You do not have to change your topic completely but there are ways to narrow it down to make it easier to research and write about.

Try the "KWL exercise"

Take the time to answer these questions about your topic:

  • Know: What do I already know about my topic?
  • Want to Know: What would I like to learn about my topic?
  • Learned: Keep note of new information as you learn more about your topic. This allows you to move back to the beginning of the exercise, but with more specific details that help you narrow the scope of the topic.


I am interested in doing my project on higher education in the United States. That topic is too broad right now so I need to narrow it down.

  • Know: Through my reading of news sources and some articles from the library databases, I know that the United States has different types of higher ed institutions: Community colleges, universities, vocational schools, and for-profit schools. 
  • Want to Know: I am interested in learning more about vocational schools in the United States, and how they compare with community colleges. I especially want to see how many students end up getting jobs after attending each type of school.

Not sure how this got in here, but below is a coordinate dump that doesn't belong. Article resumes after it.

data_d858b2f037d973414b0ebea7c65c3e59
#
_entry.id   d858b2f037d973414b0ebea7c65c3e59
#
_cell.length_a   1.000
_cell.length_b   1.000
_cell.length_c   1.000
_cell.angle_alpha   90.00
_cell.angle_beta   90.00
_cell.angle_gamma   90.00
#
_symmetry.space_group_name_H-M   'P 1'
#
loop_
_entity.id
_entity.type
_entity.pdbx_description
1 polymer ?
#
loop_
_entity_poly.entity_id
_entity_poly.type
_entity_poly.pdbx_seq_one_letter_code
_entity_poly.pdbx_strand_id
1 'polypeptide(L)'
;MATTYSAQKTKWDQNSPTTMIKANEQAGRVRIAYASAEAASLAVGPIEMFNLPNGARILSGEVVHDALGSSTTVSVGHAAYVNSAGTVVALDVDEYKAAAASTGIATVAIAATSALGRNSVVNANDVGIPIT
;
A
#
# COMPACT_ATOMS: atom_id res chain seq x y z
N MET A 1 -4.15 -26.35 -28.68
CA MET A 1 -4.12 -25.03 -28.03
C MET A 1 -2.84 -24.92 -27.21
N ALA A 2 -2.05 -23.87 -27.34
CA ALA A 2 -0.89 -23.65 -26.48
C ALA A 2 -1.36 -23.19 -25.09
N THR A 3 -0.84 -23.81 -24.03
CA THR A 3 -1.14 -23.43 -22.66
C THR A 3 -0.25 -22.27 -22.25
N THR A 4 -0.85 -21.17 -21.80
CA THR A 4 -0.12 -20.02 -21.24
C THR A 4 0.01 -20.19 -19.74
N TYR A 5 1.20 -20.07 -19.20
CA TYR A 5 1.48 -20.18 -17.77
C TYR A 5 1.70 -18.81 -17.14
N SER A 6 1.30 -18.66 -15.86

• Learned: As I find articles and books on this topic, I am learning more about it, including more specific aspects. I can go back and update what I Know and then what I Want to Know which will help me narrow down my topic even more. Plus, I am doing research as I go along, which helps me build up the sources I need for the project I have.

Extra Help with Narrowing Down Topic

Searching Google VS. Searching Databases